The researchers found states in the Corn Belt (Iowa, Illinois, Indiana, Ohio and Missouri) and the Great Lakes (Minnesota and Wisconsin), where corn growth is primarily fed by rainfall, would be subject to more intense but less frequent precipitation, especially during the summer. Maintaining crops would require a 5 to 25 percent increase in irrigation, which would in turn require more extensive – and expensive – water catchment infrastructure.

 

 

On the Northern Plains of South Dakota, Nebraska and Kansas, where the growth of corn for ethanol already depends heavily on irrigation, the study found that crop yields would decline even if irrigation continued to be "applied as needed," the researchers wrote. In fact, the 2012 drought has already damaged Great Plains farmlands where long-reliable aquifers used for irrigation are beginning to run dry.

 

 

The researchers said agriculture costs the water supply in two ways: through the drawdown of groundwater from irrigation and through loss to the atmosphere via evapotranspiration (ET), by which water moves through plants and evaporates. Higher atmospheric temperatures increase ET at a cost to groundwater, they wrote.

 

 

The production of one liter of gasoline requires three liters of water, according to the researchers. The production of one liter of corn ethanol requires between 350 and 1,400 liters of water from irrigation, depending on location. A liter of ethanol also translates into 1,600 liters of ET water that might not directly replenish the local watershed.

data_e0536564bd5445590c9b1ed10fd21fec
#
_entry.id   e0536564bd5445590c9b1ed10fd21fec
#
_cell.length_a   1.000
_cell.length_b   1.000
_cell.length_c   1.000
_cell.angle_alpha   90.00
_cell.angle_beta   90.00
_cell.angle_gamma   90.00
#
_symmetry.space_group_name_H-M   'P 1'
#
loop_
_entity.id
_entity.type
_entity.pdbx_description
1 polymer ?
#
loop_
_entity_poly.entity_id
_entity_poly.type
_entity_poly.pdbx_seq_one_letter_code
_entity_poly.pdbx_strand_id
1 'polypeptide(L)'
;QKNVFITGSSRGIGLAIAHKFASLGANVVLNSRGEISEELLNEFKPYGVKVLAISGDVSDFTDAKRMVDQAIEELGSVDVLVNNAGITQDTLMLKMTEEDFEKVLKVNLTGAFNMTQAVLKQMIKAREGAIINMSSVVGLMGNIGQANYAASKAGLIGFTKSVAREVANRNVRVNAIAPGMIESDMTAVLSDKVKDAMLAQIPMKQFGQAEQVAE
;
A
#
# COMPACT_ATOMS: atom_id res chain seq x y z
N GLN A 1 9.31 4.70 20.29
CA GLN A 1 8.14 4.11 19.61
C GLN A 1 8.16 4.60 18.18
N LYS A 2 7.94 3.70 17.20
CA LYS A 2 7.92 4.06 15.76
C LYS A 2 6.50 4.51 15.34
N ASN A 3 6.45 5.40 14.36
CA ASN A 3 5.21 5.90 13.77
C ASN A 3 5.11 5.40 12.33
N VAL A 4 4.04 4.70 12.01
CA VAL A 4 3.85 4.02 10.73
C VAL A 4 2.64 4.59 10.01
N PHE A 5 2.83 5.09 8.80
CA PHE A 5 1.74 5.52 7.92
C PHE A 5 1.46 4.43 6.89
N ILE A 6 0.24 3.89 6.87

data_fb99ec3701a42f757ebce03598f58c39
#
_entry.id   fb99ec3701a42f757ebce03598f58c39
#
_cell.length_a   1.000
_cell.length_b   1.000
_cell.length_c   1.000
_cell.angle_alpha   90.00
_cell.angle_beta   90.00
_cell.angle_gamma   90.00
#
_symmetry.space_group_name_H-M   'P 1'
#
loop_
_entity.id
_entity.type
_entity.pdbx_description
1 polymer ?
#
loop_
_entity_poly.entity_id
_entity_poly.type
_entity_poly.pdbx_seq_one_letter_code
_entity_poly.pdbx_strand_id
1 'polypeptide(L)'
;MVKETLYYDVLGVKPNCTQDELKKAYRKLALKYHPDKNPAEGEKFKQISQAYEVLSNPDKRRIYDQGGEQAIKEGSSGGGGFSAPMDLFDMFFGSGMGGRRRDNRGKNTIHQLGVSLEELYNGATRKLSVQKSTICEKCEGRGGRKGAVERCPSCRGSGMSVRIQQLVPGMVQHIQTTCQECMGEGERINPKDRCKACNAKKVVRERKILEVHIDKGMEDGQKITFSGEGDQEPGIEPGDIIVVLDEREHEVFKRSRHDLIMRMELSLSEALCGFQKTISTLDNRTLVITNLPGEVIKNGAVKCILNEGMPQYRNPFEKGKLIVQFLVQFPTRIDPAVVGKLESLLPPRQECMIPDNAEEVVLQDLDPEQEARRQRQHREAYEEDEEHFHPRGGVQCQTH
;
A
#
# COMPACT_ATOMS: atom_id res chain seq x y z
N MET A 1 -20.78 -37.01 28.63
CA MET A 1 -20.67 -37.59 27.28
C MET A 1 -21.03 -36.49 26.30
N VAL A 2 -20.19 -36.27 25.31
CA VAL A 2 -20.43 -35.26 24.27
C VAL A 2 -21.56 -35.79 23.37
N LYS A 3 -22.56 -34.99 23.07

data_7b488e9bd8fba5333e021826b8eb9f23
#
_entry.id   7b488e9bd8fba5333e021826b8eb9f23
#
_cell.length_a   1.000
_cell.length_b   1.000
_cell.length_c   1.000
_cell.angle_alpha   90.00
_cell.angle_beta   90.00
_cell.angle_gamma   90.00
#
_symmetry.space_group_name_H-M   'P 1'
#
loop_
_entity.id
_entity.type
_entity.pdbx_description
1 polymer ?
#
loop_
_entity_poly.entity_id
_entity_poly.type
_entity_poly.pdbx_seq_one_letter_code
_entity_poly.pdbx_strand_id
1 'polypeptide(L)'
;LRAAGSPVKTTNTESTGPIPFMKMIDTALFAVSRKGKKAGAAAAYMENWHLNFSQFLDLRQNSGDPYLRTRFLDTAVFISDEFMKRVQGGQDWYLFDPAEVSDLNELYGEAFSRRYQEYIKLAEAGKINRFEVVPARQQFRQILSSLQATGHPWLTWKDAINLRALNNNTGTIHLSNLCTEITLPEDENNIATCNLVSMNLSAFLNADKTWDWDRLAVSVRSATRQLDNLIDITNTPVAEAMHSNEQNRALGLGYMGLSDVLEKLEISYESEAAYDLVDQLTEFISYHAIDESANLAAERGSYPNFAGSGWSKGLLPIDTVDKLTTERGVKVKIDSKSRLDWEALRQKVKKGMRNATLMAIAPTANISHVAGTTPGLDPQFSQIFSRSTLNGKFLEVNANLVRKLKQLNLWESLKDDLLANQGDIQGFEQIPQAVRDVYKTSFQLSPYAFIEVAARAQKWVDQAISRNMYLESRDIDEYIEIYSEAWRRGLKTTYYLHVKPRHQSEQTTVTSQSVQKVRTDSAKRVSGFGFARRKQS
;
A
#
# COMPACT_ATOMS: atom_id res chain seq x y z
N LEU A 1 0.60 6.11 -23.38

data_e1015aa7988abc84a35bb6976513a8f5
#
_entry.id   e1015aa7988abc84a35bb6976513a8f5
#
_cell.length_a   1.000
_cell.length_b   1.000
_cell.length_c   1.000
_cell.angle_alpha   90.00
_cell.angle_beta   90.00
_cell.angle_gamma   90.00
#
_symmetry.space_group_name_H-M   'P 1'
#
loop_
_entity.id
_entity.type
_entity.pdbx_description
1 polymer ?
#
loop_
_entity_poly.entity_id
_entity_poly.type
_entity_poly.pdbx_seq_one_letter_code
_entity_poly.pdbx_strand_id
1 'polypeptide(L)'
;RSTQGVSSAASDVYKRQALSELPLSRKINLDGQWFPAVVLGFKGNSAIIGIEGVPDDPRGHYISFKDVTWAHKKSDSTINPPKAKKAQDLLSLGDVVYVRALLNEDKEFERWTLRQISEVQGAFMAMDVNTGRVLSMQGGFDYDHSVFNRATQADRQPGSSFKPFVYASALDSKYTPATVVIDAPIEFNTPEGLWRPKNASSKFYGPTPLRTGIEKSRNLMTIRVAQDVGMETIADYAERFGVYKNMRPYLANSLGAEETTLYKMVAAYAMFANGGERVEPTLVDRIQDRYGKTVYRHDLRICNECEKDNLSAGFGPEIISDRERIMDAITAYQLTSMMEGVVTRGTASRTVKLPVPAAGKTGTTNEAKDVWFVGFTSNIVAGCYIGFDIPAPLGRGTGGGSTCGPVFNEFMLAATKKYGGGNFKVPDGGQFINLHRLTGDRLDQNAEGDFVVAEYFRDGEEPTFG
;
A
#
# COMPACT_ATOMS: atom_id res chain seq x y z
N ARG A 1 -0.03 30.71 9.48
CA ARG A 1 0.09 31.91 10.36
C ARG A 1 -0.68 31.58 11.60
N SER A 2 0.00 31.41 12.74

The researchers suggested the growth of crops for ethanol was already questionable because of its impact on the environment. Rising temperatures in the decades to come, they wrote, could lead to reductions in crop yields and an increase in irrigation demands to the degree that the government mandate is no longer economically viable.

 

 

"The projected increases in water intensity due to climate change highlight the need to re-evaluate the corn ethanol elements of the Renewable Fuel Standard," Dominguez-Faus said.

 

 

Dominguez-Faus, lead author of the paper, is a postdoctoral researcher at the University of California at Davis. Co-authors are Christian Folberth of EAWAG Aquatic Research, Dübendorf, Switzerland; Junguo Liu, a professor at the School of Nature Conservation, Beijing Forestry University; and Amy Myers Jaffe, executive director of energy and sustainability at the UC Davis Institute of Transportation Studies.

 

 

Share this post


Link to post
Share on other sites

What's interesting, my cousin and I went to Leola SD, NW of Aberdeen to pick a new BoarBot. When we left I 29 and headed west on Hwy 12 the lakes are getting bigger and farmers land is being reclaimed by the water. Not sure where the water is coming from but it looks like some one should drill a hole at an angle and drain that water back into the Ogallala Aquifer. My cousin said that the only problem with that is some pollutants might go down also. :)

Share this post


Link to post
Share on other sites

The study ignores the use of water being shot down into an oil well to increase pressure and thus increase oil production.  The largest oil well in the Mid-East uses more sea water a day than oil pumped! :o

Share this post


Link to post
Share on other sites

6 O'Clock News Kare 11 Minneapolis just reported that some Farmers cant get their crops in...to wet wont stop raining..luckily 87% is in ..but some of that could also be endangered if is stays cool and wet

Share this post


Link to post
Share on other sites

I think the statement